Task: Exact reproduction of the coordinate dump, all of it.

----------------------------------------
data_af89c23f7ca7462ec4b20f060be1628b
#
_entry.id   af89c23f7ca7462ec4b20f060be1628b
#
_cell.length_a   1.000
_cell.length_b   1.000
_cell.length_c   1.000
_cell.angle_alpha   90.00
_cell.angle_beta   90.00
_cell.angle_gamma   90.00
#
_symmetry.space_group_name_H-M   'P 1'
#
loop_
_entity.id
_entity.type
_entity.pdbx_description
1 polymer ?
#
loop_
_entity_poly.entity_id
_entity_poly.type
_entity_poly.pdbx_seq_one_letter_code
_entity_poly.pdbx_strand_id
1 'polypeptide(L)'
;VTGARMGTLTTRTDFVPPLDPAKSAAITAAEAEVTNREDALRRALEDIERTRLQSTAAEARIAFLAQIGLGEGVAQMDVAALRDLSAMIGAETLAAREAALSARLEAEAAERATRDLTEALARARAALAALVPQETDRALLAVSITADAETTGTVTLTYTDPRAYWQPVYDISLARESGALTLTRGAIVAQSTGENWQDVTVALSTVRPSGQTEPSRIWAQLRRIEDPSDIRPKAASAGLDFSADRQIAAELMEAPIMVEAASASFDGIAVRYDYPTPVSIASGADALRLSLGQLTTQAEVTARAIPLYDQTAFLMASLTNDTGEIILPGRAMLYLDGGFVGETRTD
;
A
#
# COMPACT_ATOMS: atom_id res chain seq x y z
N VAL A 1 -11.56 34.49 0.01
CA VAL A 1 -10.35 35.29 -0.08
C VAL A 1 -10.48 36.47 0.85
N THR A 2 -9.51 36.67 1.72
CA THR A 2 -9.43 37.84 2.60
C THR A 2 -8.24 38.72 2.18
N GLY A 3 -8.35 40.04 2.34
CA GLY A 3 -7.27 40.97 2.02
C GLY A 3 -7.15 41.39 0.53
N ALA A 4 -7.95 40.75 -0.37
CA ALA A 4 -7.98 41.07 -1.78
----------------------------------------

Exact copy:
data_af89c23f7ca7462ec4b20f060be1628b
#
_entry.id   af89c23f7ca7462ec4b20f060be1628b
#
_cell.length_a   1.000
_cell.length_b   1.000
_cell.length_c   1.000
_cell.angle_alpha   90.00
_cell.angle_beta   90.00
_cell.angle_gamma   90.00
#
_symmetry.space_group_name_H-M   'P 1'
#
loop_
_entity.id
_entity.type
_entity.pdbx_description
1 polymer ?
#
loop_
_entity_poly.entity_id
_entity_poly.type
_entity_poly.pdbx_seq_one_letter_code
_entity_poly.pdbx_strand_id
1 'polypeptide(L)'
;VTGARMGTLTTRTDFVPPLDPAKSAAITAAEAEVTNREDALRRALEDIERTRLQSTAAEARIAFLAQIGLGEGVAQMDVAALRDLSAMIGAETLAAREAALSARLEAEAAERATRDLTEALARARAALAALVPQETDRALLAVSITADAETTGTVTLTYTDPRAYWQPVYDISLARESGALTLTRGAIVAQSTGENWQDVTVALSTVRPSGQTEPSRIWAQLRRIEDPSDIRPKAASAGLDFSADRQIAAELMEAPIMVEAASASFDGIAVRYDYPTPVSIASGADALRLSLGQLTTQAEVTARAIPLYDQTAFLMASLTNDTGEIILPGRAMLYLDGGFVGETRTD
;
A
#
# COMPACT_ATOMS: atom_id res chain seq x y z
N VAL A 1 -11.56 34.49 0.01
CA VAL A 1 -10.35 35.29 -0.08
C VAL A 1 -10.48 36.47 0.85
N THR A 2 -9.51 36.67 1.72
CA THR A 2 -9.43 37.84 2.60
C THR A 2 -8.24 38.72 2.18
N GLY A 3 -8.35 40.04 2.34
CA GLY A 3 -7.27 40.97 2.02
C GLY A 3 -7.15 41.39 0.53
N ALA A 4 -7.95 40.75 -0.37
CA ALA A 4 -7.98 41.07 -1.78